In Kill Your Idols director Scott Crary attempts to find some connection between No Wave bands of the late 1970s like Teenage Jesus And The Jerks, Suicide and Swans with contemporary post-punkers Yeah Yeah Yeahs, Black Dice, Liars and others. The link is too tenuous to stand up to close scrutiny, but the movie is fascinating none-the-less for its exciting archival footage and compelling interviews with New York City’s avant-garde old guard. Listening to Lydia Lunch’s bilious rant about rock and roll’s new breed of hipster bands as a “pandering bunch of mama’s boys” who are “desperate to have their music used in the next car commercial” is a hoot. As are similarly contemptuous critques from Lee Ranaldo and Arto Lindsey.
Contrasting the newer bands with their older influences hits a resonant chord when DNA’s Lindsey describes the 1970’s NYC scene as an era when “we didn’t have a whole industry selling us back to ourselves.” This is the significant difference between creating and re-creating. In their self-consciousness, the new bands lack the vision, fearlessness and recklessness that no-wave’s pioneers brought to the mix every time they stepped on stage. It is impossible to replicate the “shock of the new.” Nothing seems dangerous anymore because everything has been radiated in the pasteurizing glow of our retro-obsessed culture. Rock and roll is disappearing up its own asshole. It wasn’t always this way. With every note, No Wave hit the self-destruct button. Gone. This doesn’t mean that the new groups aren’t good - I love Yeah Yeah Yeahs - but trying to find the link between them and the original no wavers is like trying to find fingerprints on water.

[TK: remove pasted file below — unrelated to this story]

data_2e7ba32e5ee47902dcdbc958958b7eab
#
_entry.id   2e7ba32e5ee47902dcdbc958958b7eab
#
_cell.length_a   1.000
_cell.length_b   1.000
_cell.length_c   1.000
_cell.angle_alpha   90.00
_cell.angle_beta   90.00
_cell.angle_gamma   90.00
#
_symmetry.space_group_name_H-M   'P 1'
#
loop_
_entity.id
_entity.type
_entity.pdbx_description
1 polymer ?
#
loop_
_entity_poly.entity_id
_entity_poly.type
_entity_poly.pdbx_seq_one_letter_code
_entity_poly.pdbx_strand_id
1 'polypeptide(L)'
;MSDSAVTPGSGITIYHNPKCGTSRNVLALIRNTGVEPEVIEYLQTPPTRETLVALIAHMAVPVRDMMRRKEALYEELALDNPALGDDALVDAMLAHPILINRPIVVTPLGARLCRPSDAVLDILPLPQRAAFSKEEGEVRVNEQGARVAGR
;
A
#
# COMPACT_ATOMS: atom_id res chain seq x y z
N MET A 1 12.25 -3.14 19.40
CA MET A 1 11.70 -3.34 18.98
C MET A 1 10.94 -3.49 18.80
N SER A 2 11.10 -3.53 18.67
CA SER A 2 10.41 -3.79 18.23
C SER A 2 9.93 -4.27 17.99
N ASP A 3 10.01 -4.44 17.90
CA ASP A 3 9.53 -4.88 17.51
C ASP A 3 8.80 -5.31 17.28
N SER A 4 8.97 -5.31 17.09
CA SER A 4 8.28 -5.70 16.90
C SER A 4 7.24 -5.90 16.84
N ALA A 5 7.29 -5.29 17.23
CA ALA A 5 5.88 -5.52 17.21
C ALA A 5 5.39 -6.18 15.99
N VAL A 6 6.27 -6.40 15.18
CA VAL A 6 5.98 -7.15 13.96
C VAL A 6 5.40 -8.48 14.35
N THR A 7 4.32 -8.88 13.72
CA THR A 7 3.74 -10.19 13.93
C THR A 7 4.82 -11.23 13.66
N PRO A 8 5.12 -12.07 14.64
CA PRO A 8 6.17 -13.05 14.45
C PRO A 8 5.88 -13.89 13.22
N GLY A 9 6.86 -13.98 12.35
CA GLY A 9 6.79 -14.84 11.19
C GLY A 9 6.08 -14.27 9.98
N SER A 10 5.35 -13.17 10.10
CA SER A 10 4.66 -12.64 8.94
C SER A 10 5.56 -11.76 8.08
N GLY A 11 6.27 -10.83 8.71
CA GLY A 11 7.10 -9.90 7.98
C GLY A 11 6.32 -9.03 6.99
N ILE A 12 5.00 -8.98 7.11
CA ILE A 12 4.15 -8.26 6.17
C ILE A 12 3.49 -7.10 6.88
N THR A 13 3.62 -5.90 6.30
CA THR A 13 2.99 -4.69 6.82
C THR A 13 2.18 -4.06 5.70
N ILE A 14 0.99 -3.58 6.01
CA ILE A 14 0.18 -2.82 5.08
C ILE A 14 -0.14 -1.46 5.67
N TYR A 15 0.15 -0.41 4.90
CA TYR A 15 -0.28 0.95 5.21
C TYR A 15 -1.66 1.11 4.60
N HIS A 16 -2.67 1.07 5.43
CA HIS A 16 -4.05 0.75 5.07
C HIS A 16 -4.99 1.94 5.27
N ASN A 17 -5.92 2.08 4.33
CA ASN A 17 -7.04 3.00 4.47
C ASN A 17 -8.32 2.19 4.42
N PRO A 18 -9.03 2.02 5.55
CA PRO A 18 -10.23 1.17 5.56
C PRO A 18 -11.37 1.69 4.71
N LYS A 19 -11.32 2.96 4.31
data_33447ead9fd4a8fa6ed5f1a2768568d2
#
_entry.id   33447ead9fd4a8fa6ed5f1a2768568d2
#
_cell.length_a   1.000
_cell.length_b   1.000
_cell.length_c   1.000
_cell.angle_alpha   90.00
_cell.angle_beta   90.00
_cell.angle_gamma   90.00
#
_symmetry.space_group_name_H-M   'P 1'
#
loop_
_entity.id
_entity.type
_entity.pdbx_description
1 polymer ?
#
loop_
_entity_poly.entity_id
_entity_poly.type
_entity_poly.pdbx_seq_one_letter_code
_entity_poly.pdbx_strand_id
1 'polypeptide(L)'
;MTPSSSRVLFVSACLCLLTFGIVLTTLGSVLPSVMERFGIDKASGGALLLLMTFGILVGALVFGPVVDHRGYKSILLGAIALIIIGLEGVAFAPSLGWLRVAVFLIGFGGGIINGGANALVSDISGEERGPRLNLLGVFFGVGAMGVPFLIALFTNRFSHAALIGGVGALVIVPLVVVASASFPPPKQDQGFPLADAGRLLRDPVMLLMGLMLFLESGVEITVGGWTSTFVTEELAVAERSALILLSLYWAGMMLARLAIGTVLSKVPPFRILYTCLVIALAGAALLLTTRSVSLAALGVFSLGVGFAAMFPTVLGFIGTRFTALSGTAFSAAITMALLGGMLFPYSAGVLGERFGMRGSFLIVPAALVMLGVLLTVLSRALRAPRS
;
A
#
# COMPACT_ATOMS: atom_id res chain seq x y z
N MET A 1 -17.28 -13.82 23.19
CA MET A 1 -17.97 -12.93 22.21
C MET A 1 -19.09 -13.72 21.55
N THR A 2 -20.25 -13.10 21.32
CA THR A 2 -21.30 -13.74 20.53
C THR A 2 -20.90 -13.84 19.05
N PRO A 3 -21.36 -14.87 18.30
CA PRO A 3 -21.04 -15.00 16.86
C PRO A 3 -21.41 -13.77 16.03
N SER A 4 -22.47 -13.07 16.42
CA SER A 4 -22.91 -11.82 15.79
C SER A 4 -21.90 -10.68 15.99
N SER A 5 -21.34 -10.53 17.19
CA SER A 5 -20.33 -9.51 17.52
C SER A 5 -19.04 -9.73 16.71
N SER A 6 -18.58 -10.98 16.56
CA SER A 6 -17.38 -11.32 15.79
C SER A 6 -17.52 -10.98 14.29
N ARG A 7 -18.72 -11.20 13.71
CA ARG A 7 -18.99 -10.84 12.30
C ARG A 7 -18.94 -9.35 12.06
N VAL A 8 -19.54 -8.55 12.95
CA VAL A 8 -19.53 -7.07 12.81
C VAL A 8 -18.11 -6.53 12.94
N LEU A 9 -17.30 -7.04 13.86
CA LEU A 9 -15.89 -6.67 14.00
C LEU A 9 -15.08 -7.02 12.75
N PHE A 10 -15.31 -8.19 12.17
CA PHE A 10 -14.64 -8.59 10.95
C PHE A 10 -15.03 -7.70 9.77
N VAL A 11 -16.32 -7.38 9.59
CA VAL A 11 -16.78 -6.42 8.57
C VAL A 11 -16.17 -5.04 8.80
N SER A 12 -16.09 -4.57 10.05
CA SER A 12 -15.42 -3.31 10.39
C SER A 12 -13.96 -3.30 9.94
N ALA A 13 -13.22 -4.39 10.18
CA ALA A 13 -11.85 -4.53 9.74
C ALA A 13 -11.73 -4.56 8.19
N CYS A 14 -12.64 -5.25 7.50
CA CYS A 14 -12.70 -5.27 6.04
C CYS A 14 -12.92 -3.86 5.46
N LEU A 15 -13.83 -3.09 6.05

Update: The numbnut who uploaded Kill Your Idols pulled the movie from their Youtube channel. If you have a Netflix account, it is available to stream here.